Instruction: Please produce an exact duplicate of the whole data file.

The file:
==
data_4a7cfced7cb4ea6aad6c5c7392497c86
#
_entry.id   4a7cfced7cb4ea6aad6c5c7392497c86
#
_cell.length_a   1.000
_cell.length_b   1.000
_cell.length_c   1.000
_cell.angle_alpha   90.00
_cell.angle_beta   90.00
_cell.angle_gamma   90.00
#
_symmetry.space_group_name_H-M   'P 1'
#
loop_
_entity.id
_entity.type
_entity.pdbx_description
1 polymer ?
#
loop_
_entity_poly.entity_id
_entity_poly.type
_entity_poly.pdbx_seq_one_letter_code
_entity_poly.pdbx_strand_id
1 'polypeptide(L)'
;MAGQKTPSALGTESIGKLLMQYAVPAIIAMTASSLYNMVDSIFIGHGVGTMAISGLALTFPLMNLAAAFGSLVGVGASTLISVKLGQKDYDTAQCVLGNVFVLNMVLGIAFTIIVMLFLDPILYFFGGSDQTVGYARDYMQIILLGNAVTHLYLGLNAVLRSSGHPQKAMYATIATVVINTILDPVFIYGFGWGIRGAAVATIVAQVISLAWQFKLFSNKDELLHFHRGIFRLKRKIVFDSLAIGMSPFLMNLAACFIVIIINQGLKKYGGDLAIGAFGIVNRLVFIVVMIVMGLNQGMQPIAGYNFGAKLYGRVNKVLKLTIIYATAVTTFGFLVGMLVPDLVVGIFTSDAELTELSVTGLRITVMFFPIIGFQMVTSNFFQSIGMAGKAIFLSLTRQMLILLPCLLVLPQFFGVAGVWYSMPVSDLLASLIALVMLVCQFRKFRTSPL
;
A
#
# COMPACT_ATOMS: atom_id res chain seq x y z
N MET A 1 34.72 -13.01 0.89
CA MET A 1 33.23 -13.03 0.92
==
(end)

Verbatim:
data_4a7cfced7cb4ea6aad6c5c7392497c86
#
_entry.id   4a7cfced7cb4ea6aad6c5c7392497c86
#
_cell.length_a   1.000
_cell.length_b   1.000
_cell.length_c   1.000
_cell.angle_alpha   90.00
_cell.angle_beta   90.00
_cell.angle_gamma   90.00
#
_symmetry.space_group_name_H-M   'P 1'
#
loop_
_entity.id
_entity.type
_entity.pdbx_description
1 polymer ?
#
loop_
_entity_poly.entity_id
_entity_poly.type
_entity_poly.pdbx_seq_one_letter_code
_entity_poly.pdbx_strand_id
1 'polypeptide(L)'
;MAGQKTPSALGTESIGKLLMQYAVPAIIAMTASSLYNMVDSIFIGHGVGTMAISGLALTFPLMNLAAAFGSLVGVGASTLISVKLGQKDYDTAQCVLGNVFVLNMVLGIAFTIIVMLFLDPILYFFGGSDQTVGYARDYMQIILLGNAVTHLYLGLNAVLRSSGHPQKAMYATIATVVINTILDPVFIYGFGWGIRGAAVATIVAQVISLAWQFKLFSNKDELLHFHRGIFRLKRKIVFDSLAIGMSPFLMNLAACFIVIIINQGLKKYGGDLAIGAFGIVNRLVFIVVMIVMGLNQGMQPIAGYNFGAKLYGRVNKVLKLTIIYATAVTTFGFLVGMLVPDLVVGIFTSDAELTELSVTGLRITVMFFPIIGFQMVTSNFFQSIGMAGKAIFLSLTRQMLILLPCLLVLPQFFGVAGVWYSMPVSDLLASLIALVMLVCQFRKFRTSPL
;
A
#
# COMPACT_ATOMS: atom_id res chain seq x y z
N MET A 1 34.72 -13.01 0.89
CA MET A 1 33.23 -13.03 0.92